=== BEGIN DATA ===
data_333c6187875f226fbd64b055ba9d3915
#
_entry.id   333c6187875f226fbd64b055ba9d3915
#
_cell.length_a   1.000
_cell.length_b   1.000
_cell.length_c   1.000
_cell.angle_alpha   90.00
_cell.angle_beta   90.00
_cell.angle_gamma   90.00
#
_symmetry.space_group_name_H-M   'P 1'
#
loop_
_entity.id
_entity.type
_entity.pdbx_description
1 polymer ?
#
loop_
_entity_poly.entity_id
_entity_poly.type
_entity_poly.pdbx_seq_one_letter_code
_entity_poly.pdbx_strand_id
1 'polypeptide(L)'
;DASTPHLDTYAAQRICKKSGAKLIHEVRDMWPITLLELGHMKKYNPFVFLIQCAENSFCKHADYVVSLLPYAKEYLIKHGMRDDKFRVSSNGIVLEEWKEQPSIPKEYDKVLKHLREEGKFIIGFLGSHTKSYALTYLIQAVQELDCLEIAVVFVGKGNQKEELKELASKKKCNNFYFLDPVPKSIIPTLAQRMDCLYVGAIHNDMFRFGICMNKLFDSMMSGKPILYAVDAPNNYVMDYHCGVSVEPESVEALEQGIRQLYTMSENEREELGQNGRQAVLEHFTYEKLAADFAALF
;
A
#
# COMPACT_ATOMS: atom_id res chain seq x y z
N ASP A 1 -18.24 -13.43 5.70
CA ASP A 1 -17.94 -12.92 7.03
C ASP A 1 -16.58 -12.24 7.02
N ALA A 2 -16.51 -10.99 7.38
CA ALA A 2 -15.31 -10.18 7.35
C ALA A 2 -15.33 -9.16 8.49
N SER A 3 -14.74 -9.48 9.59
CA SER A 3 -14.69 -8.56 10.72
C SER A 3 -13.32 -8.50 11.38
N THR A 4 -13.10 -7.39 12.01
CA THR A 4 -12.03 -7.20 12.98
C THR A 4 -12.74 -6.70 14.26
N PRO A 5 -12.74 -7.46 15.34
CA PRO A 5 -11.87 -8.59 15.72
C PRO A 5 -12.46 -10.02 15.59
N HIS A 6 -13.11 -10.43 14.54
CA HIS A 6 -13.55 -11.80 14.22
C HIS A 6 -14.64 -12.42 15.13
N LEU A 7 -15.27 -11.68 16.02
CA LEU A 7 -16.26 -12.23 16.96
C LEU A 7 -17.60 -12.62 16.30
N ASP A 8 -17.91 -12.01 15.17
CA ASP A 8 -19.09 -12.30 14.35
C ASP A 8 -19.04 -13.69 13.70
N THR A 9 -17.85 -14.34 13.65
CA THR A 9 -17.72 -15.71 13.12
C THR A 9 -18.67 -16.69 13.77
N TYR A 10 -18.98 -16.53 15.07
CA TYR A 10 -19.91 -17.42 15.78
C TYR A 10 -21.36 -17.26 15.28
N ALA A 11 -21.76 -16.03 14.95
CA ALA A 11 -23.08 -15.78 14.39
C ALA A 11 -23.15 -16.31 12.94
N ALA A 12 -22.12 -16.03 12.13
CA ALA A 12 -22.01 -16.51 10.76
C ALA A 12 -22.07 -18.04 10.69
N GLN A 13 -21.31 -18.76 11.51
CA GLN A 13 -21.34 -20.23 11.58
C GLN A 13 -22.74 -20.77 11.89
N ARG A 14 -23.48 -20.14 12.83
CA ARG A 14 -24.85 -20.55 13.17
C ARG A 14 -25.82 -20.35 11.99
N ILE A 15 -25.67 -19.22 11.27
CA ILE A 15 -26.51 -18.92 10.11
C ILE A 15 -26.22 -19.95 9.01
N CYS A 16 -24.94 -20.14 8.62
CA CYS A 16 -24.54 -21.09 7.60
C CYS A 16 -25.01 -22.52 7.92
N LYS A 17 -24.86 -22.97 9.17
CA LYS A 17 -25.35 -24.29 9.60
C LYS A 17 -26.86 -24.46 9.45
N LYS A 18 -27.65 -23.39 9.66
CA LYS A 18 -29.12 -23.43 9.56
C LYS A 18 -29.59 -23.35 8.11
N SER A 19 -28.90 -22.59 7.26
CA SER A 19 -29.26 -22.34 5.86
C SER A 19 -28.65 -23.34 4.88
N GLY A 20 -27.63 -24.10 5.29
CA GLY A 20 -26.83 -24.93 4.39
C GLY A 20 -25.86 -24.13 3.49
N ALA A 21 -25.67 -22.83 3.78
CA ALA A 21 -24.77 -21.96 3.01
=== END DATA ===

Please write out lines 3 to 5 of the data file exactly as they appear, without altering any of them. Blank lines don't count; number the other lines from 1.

_entry.id   333c6187875f226fbd64b055ba9d3915
#
_cell.length_a   1.000